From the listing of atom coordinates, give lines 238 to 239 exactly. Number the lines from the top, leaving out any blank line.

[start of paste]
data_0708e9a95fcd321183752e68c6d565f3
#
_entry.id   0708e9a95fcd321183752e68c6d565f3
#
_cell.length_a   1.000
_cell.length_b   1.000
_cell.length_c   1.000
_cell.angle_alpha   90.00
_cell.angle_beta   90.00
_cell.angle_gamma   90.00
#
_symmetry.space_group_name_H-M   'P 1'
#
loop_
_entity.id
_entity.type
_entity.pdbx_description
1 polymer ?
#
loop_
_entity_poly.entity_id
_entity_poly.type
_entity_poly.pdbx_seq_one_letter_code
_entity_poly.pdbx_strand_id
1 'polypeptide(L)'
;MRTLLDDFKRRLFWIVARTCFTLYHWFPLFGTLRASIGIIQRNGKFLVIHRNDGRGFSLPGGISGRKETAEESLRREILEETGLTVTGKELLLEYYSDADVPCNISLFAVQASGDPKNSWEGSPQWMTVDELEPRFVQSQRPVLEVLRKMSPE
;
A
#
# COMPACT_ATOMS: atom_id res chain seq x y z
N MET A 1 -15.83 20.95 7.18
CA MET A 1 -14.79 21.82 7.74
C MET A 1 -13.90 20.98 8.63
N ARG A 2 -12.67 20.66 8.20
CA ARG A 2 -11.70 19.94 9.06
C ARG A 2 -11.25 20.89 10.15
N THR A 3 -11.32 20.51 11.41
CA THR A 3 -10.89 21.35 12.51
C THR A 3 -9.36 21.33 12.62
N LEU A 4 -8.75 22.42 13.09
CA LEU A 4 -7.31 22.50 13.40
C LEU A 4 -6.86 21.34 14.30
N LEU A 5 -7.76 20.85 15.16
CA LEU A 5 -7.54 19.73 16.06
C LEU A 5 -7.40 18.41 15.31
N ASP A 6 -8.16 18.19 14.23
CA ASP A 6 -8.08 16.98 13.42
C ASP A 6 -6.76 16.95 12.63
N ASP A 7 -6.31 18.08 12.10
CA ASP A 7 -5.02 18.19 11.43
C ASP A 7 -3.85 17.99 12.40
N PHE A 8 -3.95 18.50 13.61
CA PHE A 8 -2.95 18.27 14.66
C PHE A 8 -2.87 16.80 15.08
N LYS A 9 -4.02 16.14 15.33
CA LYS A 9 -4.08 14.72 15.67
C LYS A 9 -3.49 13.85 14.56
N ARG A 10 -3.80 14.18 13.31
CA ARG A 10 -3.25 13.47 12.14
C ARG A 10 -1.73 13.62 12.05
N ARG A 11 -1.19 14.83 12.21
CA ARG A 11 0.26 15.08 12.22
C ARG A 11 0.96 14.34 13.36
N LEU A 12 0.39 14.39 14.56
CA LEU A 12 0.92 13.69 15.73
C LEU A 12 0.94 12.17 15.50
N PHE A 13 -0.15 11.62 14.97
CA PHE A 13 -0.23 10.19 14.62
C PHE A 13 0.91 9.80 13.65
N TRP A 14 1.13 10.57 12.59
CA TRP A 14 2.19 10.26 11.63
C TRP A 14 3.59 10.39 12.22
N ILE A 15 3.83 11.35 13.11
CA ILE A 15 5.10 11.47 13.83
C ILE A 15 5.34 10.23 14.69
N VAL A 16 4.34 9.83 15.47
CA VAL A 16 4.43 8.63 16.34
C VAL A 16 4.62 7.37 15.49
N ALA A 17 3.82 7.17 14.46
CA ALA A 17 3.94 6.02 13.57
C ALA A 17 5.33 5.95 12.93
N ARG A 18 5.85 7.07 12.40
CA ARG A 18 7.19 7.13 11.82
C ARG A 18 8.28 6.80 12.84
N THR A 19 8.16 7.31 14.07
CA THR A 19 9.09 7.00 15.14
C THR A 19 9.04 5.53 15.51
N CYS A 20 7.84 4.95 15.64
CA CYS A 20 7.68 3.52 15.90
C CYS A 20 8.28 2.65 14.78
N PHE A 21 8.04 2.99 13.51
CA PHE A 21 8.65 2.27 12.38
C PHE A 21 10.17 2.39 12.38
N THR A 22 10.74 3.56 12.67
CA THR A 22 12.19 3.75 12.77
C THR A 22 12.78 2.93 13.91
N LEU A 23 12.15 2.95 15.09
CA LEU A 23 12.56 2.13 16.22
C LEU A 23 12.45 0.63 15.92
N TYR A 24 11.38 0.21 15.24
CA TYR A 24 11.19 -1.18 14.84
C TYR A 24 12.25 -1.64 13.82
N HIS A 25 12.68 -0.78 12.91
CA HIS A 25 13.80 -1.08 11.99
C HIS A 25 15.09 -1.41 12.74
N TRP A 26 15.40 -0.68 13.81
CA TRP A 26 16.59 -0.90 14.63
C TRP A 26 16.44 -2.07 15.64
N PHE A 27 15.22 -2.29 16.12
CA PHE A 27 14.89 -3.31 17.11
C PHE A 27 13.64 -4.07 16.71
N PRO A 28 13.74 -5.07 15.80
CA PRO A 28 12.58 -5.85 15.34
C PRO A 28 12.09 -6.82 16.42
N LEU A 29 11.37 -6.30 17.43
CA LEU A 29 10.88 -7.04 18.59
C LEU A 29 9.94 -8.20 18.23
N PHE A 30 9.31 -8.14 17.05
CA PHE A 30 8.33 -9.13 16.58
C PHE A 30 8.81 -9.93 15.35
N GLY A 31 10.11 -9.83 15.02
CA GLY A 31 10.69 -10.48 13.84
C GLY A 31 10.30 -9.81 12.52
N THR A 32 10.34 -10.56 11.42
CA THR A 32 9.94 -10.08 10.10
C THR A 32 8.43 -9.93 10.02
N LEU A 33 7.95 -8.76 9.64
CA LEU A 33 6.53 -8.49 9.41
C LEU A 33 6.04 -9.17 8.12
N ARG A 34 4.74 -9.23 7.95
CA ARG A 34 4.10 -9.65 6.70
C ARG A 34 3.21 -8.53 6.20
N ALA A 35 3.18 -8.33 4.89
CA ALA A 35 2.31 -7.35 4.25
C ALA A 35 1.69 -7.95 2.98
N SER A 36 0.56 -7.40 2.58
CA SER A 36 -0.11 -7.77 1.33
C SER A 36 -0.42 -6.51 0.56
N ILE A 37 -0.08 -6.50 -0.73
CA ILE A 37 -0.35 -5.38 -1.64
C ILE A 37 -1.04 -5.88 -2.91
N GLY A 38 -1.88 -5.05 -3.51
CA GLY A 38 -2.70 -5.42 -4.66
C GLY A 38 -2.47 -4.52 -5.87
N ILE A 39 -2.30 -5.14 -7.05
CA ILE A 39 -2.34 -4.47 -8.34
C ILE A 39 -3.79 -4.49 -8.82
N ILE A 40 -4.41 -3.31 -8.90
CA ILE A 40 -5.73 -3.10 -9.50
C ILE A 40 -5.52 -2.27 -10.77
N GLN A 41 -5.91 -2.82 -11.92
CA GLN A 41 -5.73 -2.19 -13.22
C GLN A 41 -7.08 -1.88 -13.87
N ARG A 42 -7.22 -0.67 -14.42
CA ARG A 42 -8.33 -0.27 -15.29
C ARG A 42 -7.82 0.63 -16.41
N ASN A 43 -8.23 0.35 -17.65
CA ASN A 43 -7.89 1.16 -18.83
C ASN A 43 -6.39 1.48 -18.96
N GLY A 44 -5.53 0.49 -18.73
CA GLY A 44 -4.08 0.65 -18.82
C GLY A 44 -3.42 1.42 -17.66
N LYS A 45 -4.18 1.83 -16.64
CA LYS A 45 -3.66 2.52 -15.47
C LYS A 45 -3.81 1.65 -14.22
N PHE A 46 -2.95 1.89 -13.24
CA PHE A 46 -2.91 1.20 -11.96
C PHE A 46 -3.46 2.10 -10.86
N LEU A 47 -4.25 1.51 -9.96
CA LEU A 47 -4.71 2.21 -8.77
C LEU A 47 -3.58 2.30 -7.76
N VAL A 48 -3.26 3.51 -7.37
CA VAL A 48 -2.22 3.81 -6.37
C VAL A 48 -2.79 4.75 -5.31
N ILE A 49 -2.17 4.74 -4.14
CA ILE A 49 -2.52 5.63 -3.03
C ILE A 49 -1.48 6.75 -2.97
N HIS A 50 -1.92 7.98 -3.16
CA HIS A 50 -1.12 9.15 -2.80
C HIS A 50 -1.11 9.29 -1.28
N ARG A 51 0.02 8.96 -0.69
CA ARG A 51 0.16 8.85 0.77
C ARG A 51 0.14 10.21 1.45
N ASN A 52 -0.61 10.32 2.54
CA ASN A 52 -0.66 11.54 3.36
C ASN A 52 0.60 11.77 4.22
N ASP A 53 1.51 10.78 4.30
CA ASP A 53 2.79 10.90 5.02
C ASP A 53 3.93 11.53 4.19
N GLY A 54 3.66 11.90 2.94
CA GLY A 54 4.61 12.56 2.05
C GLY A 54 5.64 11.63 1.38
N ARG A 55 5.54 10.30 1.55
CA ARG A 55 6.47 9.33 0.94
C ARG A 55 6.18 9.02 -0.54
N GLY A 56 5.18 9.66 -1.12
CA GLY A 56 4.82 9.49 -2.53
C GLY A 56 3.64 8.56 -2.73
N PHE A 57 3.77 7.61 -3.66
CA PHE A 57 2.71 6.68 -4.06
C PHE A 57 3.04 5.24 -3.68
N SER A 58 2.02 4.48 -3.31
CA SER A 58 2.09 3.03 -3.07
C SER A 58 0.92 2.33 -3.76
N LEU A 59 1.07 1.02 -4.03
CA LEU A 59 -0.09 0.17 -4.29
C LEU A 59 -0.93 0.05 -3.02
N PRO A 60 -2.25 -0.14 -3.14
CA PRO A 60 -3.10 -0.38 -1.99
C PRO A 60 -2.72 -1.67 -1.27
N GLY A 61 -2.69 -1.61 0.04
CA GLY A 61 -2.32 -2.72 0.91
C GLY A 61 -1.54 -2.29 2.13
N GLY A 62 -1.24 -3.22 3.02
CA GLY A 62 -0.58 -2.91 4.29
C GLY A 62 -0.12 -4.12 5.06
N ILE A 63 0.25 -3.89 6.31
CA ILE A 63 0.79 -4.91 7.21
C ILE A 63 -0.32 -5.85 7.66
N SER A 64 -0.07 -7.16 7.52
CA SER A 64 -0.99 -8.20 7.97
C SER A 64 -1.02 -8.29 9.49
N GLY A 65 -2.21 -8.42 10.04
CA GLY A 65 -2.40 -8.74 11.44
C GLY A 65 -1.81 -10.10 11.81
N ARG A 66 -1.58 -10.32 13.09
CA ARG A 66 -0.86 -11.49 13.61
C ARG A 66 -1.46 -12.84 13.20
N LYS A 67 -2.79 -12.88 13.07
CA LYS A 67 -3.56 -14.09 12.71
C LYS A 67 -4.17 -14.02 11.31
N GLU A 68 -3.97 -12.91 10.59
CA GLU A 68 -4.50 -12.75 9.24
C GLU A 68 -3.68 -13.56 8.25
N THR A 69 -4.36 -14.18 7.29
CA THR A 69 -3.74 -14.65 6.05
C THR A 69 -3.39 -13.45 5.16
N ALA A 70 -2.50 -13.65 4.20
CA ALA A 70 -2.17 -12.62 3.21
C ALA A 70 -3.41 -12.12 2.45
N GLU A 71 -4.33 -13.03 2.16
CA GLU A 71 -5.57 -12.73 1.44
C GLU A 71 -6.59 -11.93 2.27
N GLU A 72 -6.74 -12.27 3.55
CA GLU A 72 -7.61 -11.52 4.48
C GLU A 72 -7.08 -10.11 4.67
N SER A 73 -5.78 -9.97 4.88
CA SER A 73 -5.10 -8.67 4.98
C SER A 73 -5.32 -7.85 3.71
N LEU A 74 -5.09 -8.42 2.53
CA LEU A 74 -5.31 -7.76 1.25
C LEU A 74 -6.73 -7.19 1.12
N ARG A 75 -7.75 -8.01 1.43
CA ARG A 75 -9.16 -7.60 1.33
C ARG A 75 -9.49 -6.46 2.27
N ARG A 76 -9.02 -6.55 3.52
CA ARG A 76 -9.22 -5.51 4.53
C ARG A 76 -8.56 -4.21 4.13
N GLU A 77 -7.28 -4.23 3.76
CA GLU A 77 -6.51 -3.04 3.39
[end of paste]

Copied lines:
N ALA A 70 -2.50 -13.65 4.20
CA ALA A 70 -2.17 -12.62 3.21